The U.S. Environmental Protection Agency approved the repeal of a 1983 law that prohibited surface coal mining within 100 feet of flowing streams. Most U.S. surface coal mining is done in the steep mountains of Appalachia, across Virginia, West Virginia, Tennessee and Kentucky.
EPA's approval was the last hurdle for a proposal that originated at the Interior Department's Office of Surface Mining. The rule goes into effect 30 days after publication in the Federal Register, which has not yet occurred.
This will allow more mountaintop-removal mining, where coal is mined by blasting off the tops of mountains and the crumbled mountaintop debris is pushed into adjoining valleys, environmental groups said in a statement.
"The EPA's own scientists have concluded that dumping mining waste into streams devastates downstream water quality," said Ed Hopkins of the Sierra Club. "By signing off on a rule to eliminate a critical safeguard for streams, the EPA has abdicated its responsibility and left the local communities that depend on these waters at risk."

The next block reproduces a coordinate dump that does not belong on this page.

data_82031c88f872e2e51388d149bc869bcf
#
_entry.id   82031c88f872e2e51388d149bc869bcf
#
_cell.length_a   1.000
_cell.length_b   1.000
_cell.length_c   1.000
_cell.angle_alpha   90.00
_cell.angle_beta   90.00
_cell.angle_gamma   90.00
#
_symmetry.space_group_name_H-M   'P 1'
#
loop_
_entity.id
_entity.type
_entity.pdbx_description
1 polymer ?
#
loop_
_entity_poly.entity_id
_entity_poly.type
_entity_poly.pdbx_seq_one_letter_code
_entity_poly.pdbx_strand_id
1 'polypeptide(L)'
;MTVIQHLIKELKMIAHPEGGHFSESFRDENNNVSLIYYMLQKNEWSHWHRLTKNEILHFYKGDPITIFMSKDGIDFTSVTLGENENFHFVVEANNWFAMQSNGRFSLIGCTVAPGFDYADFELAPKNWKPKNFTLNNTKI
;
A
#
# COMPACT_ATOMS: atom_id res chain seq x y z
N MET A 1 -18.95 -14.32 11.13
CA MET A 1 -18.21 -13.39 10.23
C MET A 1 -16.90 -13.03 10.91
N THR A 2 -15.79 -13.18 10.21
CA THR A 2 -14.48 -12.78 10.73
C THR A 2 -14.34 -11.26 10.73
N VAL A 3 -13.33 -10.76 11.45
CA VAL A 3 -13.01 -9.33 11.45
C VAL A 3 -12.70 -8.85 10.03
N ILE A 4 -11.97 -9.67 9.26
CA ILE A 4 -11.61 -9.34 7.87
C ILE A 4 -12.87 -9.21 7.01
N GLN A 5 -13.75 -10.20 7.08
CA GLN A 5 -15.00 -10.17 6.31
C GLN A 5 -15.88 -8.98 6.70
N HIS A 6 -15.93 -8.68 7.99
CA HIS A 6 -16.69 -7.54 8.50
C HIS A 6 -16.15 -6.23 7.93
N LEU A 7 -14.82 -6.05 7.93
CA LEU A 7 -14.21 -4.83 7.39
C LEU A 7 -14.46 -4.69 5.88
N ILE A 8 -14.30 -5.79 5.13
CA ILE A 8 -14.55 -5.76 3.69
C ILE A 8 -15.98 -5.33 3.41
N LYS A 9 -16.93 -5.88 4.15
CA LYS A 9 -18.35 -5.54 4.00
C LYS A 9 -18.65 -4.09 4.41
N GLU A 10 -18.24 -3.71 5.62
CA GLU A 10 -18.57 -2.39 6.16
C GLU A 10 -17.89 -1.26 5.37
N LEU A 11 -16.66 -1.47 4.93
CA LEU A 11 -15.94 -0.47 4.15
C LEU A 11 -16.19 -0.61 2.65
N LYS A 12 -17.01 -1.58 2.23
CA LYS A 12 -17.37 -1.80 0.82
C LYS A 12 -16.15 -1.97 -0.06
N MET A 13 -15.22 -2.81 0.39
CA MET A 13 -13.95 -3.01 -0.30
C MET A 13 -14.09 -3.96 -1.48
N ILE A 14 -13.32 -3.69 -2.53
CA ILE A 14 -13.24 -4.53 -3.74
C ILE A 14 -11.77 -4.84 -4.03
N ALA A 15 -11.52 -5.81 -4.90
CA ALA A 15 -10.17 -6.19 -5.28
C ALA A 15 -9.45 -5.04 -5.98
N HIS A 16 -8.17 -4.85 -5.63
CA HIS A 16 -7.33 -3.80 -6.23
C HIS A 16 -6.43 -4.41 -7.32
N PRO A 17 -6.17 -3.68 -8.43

Some 126 million tons of coal came from U.S. mountaintop mining in 2007, accounting for 10 percent of U.S. coal production, said Carol Raulston of the National Mining Association.
Raulston disputed the environmentalists' charges, saying the new rule was "merely a clarification of what is required in order to conduct any type of mining activity."
Mountaintop mining is safer for miners than underground mining, but its ecological impact has drawn fire from local communities and environmental activists.
More than 400 mountaintops have been stripped of trees and flattened, 1,200 miles of mountain streams have been buried under mining debris since mountaintop mining began in earnest, the groups said in a statement after EPA approved the rule.
"The EPA's decision is a slap in the face of Appalachian communities, which have already endured enough injustice from mountaintop removal," said Vernon Haltom of West Virginia-based Coal River Mountain Watch. "My home and thousands of others are now in greater jeopardy."
The U.S. environment agency said in a statement that it worked closely with the Office of Surface Mining to "enhance environmental protections in the final rule, including requirements that no mining activities may occur in or near streams that would violate federal or state water quality standards."